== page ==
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On 7 November, NATO conducted military training drills with Poland which included, among others, relatively large contingents from the Baltic states of Estonia, Latvia and Lithuania. Anaconda 2018 was an exercise in political reassurance and an effort to test the Alliance’s emergency response and reinforcement procedures. However, it is not clear that military exercises of this kind reflect the real security needs of the Baltic states. While Baltic state leaders are apprehensive about Russia’s intent towards their countries, it is unlikely that Russia has serious territorial ambitions there. Russia certainly maintains a serious interest in gaining deeper involvement in political, intelligence and business processes in all three Baltic states, but it is not clear that this is a NATO issue that could be resolved by a military response.
Military Engagement Unlikely
Russia will not risk directly engaging with a NATO member, which would prompt a response from other member states. While it is one thing to militarily engage with a country like Ukraine that has never enjoyed NATO membership, it is quite another to test NATO’s mutual guarantee, underwritten by the US. Baltic state leaders have become increasingly concerned following Russia’s 2014 annexation of Crimea, which raised questions about changing borders in Europe. The Baltic states are particularly concerned by Russia’s military exercises, maintaining that they could be preparation for land invasions, but there is no evidence to suggest that this year’s Vostok exercises or last year’s Zapad training intended to take over Baltic territory. Russia has little desire to become embroiled in a conflict so close to its own borders, given its messy and expensive involvement in eastern Ukraine.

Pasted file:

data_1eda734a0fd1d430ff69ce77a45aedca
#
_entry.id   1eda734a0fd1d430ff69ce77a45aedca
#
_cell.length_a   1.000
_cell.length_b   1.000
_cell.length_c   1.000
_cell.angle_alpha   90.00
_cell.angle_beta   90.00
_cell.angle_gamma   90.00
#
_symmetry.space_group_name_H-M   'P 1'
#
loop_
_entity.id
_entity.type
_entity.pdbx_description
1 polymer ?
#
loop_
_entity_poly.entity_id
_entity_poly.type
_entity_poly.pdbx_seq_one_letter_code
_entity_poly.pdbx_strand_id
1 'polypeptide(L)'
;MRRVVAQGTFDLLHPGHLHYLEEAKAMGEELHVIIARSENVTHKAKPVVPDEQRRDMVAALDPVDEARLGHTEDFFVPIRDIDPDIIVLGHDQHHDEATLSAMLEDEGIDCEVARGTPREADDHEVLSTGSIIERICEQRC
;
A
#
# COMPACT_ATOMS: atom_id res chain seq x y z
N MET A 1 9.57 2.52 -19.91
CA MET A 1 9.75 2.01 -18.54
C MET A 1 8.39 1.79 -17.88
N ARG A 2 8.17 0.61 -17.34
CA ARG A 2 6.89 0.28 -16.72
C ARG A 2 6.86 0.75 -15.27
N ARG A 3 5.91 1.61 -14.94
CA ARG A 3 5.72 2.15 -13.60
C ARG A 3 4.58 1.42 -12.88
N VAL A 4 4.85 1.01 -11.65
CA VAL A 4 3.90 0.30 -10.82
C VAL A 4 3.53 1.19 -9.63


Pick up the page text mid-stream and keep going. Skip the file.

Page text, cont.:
Second and more importantly, Russia already exerts significant influence over the Baltic states, through its high penetration of the Baltics’ political and intelligence processes, as well as business networks. While Russia certainly has interests in probing the Baltic states’ capabilities, these are unlikely to take on an outright military dimension, such as an overt territorial aggression.
Spheres of Influence
Notwithstanding Russia’s unwillingness to engage militarily with the Baltics, Russia still considers these countries to be within its historic sphere of influence. The Russian authorities retain a strong interest in gathering intelligence on political and military processes there. Russia’s intelligence penetration of all three Baltic states is thought to be very high. Lithuania’s State Security Department published its National Threat Assessment in March, noting Russia’s active intelligence operations targeting Lithuania’s foreign and domestic policies, including attempts to influence the public in the run-up to the 2019 Lithuanian presidential elections. Estonia has also seen increasing Russian intelligence activity. There have been several high-profile spy swaps, and in September a senior Estonian army officer from the Ministry of Defence and his father were detained for spying on behalf of the Russian military intelligence (the GRU).
Russia also allocates significant intelligence-gathering resources to assess the Baltic states’ military capabilities. All three Baltic states maintain that Russia works alongside Belarusian intelligence services to recruit informants, particularly from the Lithuanian military. The Baltics are also concerned by Russia’s military build-up in the exclave of Kaliningrad (near Lithuania), but the Russian authorities consider the Baltics’ cooperation with institutions such as NATO, including its consolidation of troops and hardware close to its borders, to be an aggressive act.
Business as Usual?